THEY rode into Albury to cheers yesterday after pedalling 900 kilometres in 10 days from Wollongong.
Tour Da Country riders cycled in the name of improving indigenous health and closing the gap between indigenous and non-indigenous life expectancy and rates of chronic disease.
They rode into Glen Park in Glenroy to cheers from their families, the children of Koori Kindermanna Preschool and Albury-Wodonga Aboriginal Health Services workers who had set up information stalls on health in the park.
Wollongong Aboriginal health worker Shane Venables, who has family in Albury, was one of the key organisers.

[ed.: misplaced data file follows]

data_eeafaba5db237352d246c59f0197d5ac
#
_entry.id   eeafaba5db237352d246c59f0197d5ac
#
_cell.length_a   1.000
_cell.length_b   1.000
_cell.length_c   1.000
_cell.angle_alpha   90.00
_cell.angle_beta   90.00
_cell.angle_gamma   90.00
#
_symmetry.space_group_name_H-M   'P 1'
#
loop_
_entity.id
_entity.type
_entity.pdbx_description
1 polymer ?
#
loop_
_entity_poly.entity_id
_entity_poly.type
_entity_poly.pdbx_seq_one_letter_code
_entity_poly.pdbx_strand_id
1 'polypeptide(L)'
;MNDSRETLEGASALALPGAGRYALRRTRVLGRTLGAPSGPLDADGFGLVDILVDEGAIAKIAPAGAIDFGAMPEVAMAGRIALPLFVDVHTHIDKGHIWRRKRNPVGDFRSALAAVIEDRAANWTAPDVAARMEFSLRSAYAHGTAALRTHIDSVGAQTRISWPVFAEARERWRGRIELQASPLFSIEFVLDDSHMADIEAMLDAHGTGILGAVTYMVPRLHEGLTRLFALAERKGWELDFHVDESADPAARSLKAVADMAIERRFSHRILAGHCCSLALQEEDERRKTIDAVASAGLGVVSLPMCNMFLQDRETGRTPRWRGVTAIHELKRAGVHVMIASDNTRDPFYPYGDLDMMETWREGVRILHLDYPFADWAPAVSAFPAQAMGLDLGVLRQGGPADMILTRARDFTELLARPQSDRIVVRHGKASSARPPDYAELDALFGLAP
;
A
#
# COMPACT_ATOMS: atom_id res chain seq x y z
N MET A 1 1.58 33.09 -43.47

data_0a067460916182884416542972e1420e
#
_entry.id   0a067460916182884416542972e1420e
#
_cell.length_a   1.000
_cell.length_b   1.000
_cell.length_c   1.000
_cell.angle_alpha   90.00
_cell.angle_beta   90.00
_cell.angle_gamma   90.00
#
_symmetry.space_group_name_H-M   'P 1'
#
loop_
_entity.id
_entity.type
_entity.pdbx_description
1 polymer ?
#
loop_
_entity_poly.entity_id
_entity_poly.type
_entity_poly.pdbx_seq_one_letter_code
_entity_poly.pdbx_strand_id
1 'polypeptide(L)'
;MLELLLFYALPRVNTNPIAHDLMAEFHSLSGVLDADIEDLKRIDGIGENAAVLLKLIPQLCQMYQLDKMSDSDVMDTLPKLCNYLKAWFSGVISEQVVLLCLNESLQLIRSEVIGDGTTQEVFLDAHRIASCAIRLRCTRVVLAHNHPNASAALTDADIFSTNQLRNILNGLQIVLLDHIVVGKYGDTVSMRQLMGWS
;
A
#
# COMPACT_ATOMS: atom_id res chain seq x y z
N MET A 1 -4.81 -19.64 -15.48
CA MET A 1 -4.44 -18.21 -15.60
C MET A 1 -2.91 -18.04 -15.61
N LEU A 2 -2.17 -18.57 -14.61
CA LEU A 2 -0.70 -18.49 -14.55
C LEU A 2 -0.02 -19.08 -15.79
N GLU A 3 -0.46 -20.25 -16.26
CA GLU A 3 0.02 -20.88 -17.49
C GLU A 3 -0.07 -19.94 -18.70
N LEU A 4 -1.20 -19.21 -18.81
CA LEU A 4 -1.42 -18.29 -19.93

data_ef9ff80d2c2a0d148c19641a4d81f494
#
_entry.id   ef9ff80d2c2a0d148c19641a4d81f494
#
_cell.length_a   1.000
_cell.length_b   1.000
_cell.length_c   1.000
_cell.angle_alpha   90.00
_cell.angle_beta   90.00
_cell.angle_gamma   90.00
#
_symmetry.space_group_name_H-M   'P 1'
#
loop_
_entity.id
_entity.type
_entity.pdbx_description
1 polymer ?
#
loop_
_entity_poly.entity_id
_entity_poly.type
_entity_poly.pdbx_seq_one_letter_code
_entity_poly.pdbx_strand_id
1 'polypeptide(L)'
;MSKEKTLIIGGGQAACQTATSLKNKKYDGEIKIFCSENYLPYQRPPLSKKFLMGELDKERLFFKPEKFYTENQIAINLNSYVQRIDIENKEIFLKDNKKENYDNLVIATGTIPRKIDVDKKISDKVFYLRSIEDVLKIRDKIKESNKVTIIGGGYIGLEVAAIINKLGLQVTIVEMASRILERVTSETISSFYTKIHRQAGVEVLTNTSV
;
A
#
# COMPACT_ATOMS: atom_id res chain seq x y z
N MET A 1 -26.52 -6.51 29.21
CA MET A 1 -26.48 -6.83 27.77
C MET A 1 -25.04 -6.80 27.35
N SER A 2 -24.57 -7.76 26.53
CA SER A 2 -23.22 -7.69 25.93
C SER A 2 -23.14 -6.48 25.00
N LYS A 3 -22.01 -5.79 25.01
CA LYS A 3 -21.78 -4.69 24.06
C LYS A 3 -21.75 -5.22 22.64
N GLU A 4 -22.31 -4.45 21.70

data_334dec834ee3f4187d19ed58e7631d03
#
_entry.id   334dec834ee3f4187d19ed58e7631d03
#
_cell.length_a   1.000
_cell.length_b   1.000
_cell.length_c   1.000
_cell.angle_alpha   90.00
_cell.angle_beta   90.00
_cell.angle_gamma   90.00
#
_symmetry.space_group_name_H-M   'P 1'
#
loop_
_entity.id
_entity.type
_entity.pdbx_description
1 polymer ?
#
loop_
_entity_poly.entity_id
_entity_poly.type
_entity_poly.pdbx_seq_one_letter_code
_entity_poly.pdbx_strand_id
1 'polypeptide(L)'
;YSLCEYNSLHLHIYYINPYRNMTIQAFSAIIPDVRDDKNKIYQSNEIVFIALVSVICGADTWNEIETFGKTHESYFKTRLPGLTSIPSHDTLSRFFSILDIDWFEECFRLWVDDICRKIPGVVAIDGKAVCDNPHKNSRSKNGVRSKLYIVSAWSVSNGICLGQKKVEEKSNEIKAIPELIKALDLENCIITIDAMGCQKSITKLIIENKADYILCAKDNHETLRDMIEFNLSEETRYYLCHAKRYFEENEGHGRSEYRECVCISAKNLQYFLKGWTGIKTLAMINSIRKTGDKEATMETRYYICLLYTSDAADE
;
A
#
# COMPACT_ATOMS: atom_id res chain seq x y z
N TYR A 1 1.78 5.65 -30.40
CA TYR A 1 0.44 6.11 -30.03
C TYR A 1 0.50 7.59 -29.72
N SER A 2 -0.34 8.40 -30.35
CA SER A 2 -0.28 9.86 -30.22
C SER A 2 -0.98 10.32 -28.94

He scooped up his children Daisy, 1, and Molly, 3, in his arms when his wife Katrina Venables greeted him as he rode in.
“It was great, an inspirational journey to see my brothers and sisters along the way and the message we were promoting for the good health for our people and stopping our mob from getting preventable chronic diseases,” Mr Venables said.
Aboriginal and Torres Strait Islander people experience chronic diseases 2½ times more than that of other Australians.
The service’s health promotion worker, Bobby Whybrow, said he hoped it would encourage more indigenous people to get health checks.
“It comes down to closing the gap and living longer, happier and healthier lives,” Mr Whybrow said.